The Secrets of Argentinian Cuisine: Chickpea and Tripe Stew

A Tucumán family’s recipe for a traditional dish eaten both at home and in restaurants

A Tucumán recipe, passed down from grandmother to granddaughter

Alicia and Samantha are grandmother and granddaughter, born and bred in Villa Quinteros in the beautiful province of Tucumán. Here, they demonstrate how to make a tripe stew. Alicia takes care of the house and cooks, and explains that she was never formally taught to cook. 

Mercado (2021-01-11/2021-01-13) by Ivan SlodkyGustar

Alicia doesn’t use pounds and ounces in her recipes; she measures by sight, adding a pinch here, a dash there. Samantha shares her grandmother’s love of cooking and is like a sponge, soaking up her grandmother’s wisdom. 

Fritando (2021-01-25/2021-02-01) by Humberto MartinezGustar

Ingredients and seasonings

According to Alicia, the secret to the flavor of a good chickpea and tripe stew (part of the stomach of the cow or pig) is in the combination of spices that are traditionally used in northeastern Argentina.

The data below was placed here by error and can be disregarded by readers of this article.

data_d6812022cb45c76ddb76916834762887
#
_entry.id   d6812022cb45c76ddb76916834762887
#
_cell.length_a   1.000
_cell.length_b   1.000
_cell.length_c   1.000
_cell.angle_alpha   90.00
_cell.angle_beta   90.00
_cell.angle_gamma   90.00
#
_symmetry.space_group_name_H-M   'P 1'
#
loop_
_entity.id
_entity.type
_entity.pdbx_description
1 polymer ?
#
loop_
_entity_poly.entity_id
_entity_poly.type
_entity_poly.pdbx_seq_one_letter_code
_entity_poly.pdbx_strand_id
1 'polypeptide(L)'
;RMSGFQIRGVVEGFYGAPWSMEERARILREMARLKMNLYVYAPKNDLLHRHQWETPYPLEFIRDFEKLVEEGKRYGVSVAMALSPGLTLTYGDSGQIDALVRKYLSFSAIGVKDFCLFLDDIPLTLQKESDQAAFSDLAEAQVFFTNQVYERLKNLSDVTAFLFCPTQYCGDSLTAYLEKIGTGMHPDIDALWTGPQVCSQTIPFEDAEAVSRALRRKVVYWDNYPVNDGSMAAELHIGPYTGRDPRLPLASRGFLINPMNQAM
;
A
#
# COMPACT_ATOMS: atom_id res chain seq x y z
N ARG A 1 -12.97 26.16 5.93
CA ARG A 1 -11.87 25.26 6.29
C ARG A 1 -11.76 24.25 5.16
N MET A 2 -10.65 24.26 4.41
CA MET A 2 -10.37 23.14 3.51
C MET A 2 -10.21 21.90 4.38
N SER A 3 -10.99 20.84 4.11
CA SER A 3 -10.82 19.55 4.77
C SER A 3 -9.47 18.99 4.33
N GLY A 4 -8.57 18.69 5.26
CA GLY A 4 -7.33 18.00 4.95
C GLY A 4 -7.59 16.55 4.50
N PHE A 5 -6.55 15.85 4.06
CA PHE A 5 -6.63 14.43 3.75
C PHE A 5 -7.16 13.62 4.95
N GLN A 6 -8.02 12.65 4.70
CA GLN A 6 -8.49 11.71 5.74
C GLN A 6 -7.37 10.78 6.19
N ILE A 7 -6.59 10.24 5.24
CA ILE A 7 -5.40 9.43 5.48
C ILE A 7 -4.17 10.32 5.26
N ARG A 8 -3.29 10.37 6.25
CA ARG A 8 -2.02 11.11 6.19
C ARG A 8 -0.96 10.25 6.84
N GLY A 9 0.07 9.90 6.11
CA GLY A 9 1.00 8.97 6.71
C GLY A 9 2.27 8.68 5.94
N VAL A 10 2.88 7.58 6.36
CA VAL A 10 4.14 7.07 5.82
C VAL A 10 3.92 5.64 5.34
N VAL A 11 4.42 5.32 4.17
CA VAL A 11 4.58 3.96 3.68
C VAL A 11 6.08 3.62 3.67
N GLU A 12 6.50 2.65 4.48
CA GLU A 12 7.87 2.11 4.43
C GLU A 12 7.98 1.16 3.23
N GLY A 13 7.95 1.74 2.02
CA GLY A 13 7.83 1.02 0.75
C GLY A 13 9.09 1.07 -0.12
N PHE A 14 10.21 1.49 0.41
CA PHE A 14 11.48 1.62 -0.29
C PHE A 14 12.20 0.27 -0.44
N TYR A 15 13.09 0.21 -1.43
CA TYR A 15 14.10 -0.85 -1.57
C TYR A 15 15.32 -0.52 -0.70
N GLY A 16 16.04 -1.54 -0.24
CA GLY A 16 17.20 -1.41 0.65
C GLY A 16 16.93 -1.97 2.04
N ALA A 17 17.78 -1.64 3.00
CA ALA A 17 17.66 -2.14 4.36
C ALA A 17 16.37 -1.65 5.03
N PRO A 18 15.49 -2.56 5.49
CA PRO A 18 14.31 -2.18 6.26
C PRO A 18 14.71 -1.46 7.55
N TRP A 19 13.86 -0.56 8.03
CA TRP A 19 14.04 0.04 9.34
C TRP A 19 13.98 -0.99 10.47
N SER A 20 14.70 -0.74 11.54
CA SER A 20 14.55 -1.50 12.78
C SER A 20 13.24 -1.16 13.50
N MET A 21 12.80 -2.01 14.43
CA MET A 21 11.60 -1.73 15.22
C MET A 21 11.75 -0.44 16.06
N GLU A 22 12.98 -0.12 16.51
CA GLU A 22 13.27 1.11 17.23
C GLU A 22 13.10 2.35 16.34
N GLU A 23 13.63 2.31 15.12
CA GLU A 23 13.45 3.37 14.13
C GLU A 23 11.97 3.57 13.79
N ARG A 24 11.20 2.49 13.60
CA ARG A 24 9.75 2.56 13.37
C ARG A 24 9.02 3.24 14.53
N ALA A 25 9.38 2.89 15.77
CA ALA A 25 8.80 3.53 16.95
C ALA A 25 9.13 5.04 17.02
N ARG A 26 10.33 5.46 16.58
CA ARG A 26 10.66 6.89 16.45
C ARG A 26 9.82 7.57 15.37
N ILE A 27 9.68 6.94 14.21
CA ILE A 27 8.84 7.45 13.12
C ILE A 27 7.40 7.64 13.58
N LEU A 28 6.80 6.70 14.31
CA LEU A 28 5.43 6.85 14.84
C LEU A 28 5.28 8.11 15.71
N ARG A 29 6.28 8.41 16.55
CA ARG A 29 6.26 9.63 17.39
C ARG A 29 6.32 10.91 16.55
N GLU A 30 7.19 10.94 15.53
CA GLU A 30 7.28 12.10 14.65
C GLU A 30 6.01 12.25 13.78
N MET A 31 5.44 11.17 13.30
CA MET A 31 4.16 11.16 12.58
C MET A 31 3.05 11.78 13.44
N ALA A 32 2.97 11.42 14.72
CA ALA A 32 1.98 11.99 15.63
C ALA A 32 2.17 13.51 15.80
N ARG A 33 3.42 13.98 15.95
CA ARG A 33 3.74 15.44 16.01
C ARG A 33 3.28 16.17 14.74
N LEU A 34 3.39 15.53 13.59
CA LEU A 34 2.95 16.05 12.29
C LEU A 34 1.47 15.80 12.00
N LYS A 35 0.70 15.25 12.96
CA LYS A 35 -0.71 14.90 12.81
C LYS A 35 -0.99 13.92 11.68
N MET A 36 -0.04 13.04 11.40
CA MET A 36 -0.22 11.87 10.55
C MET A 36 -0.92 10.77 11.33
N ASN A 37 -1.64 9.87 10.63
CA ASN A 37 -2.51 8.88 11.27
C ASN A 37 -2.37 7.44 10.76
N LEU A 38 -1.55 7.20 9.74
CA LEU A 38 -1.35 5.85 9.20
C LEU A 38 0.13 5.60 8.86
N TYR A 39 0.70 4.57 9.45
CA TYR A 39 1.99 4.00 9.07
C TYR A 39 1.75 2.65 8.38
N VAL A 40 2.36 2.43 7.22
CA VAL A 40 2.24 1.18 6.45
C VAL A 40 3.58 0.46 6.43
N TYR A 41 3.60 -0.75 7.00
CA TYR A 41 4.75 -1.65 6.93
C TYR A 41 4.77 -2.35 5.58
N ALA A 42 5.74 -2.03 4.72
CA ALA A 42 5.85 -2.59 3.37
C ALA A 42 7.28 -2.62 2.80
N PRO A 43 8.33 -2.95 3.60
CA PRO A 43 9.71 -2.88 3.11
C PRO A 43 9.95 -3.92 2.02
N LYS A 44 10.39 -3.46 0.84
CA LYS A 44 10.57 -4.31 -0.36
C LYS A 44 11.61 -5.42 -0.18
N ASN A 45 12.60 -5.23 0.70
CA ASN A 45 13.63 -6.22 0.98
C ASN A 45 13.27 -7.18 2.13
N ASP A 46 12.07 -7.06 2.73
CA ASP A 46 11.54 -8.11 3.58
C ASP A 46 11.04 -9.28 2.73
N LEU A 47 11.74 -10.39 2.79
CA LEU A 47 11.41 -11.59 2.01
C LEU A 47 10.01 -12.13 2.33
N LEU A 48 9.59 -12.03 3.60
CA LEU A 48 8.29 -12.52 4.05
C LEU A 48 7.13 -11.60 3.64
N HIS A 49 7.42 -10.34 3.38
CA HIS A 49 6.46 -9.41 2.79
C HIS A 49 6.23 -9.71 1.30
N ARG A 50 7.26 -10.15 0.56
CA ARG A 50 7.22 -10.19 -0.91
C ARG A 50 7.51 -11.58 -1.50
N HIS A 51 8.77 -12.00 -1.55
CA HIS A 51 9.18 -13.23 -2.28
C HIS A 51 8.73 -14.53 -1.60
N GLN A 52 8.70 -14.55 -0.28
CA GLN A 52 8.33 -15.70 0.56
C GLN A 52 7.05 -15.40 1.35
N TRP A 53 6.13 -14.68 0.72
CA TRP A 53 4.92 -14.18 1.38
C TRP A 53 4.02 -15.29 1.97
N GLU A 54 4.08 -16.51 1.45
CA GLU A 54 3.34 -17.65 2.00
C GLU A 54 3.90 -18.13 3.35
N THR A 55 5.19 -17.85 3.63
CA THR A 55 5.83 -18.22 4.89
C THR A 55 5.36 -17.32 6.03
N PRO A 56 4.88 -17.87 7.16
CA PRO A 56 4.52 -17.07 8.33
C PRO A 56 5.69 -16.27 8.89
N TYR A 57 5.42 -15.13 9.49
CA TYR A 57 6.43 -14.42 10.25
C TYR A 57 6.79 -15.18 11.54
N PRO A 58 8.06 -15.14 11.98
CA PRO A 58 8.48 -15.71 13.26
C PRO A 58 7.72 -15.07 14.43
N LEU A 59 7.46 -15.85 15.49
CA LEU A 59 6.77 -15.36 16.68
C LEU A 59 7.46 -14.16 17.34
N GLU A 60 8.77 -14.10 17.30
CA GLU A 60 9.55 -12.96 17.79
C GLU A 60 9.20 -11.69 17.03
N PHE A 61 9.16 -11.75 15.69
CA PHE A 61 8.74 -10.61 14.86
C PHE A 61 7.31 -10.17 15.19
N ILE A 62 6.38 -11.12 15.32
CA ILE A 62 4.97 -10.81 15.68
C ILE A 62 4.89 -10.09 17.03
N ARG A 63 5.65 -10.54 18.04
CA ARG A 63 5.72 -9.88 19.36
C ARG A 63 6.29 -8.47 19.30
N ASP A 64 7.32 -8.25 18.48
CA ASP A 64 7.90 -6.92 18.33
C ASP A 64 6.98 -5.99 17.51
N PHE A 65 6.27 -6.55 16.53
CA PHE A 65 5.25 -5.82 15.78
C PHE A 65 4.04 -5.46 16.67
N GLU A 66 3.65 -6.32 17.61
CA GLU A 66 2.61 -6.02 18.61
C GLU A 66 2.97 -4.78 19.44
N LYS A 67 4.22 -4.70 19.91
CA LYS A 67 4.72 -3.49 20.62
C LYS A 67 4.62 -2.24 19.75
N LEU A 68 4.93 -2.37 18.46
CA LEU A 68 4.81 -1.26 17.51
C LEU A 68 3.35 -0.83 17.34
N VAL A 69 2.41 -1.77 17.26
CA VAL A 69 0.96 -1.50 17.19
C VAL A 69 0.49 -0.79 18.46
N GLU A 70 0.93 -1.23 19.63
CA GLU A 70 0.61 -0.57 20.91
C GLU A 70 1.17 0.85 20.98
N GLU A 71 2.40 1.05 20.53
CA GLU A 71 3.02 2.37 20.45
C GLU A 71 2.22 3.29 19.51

Verduras. (2021-02-18/2021-02-25) by Humberto MartinezGustar

Cebolla (2021-01-25/2021-02-01) by Humberto MartinezGustar

Tamal (2021-01-11/2021-01-14) by Humberto MartinezGustar

Paprika: king of the spice rack

Paprika is an essential ingredient in Argentinian recipes such as stews and sausages. The spice is traditionally used in northern Argentina, where the peppers used for paprika are grown, dried, and ground.

Carne (2021-01-25/2021-02-01) by Humberto MartinezGustar

Tamal (2021-01-11/2021-01-14) by Humberto MartinezGustar

A dash of ground chili …

Ground chili is made from chili peppers that have been dried and ground. It has the intense, spicy flavor of chili peppers, which is the perfect seasoning for meat, stews, and soups. 

… and a pinch of cumin

Cumin is an aromatic spice that, even when used sparingly, is extremely flavorsome with a slightly bitter, spicy taste. It is the preferred seasoning in several Argentinian provinces for meat fillings in the pies known as empanadas.

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Credits: Story

Video: CONTAR, public platform for audiovisual content, Argentinian Secretariat for Media and Public Communication, Diego Marinelli  

Credits: All media
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